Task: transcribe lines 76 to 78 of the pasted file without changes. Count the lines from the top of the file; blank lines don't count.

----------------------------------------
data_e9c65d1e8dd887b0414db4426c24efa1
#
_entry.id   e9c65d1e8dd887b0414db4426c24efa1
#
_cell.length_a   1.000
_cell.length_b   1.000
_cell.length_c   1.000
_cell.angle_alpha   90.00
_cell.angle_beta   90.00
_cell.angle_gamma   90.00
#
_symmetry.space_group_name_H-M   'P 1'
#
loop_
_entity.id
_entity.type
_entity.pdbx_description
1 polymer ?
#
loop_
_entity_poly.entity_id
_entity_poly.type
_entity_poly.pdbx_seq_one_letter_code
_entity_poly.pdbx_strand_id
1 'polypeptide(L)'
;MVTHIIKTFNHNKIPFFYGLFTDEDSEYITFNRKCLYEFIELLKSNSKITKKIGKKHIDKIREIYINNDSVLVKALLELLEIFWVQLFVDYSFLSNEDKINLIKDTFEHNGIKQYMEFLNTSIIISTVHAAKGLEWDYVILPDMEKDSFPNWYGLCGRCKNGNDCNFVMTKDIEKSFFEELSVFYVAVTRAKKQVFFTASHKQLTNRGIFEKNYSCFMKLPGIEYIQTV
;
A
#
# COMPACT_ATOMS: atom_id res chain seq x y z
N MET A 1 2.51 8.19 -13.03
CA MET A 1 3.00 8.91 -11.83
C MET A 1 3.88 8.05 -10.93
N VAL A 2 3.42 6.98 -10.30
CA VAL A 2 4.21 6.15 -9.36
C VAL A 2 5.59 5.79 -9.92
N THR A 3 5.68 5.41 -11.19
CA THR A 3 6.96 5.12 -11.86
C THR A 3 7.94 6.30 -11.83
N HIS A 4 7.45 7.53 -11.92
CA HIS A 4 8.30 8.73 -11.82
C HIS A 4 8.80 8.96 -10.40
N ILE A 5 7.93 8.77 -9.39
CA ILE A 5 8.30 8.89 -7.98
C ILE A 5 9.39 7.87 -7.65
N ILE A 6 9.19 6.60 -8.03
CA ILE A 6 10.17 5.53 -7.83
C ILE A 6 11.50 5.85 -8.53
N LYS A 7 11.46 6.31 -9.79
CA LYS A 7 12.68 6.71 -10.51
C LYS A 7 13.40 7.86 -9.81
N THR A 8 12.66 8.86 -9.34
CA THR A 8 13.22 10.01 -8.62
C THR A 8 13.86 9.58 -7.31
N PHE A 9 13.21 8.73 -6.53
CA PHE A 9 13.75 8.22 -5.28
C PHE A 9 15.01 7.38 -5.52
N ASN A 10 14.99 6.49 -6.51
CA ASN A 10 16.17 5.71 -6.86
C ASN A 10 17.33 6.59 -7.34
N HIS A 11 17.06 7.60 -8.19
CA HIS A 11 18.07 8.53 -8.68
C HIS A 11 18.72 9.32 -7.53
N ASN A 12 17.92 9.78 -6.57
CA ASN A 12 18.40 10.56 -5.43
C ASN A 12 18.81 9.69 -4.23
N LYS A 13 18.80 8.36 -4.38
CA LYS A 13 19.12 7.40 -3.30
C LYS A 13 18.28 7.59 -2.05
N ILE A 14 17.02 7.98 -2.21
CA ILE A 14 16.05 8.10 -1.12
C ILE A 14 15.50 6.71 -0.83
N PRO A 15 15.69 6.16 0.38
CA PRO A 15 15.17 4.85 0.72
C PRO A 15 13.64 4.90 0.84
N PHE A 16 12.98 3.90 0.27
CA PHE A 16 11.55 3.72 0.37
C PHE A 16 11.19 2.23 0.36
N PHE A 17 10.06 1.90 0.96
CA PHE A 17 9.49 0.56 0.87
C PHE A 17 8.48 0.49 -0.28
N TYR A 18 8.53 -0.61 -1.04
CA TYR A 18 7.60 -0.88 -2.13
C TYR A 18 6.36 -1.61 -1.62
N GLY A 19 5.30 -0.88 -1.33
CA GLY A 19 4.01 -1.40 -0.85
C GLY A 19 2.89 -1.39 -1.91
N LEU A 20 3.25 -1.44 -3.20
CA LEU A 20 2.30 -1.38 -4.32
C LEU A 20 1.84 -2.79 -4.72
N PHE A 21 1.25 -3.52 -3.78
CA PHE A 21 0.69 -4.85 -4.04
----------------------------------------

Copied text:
N PHE A 16 12.98 3.90 0.27
CA PHE A 16 11.55 3.72 0.37
C PHE A 16 11.19 2.23 0.36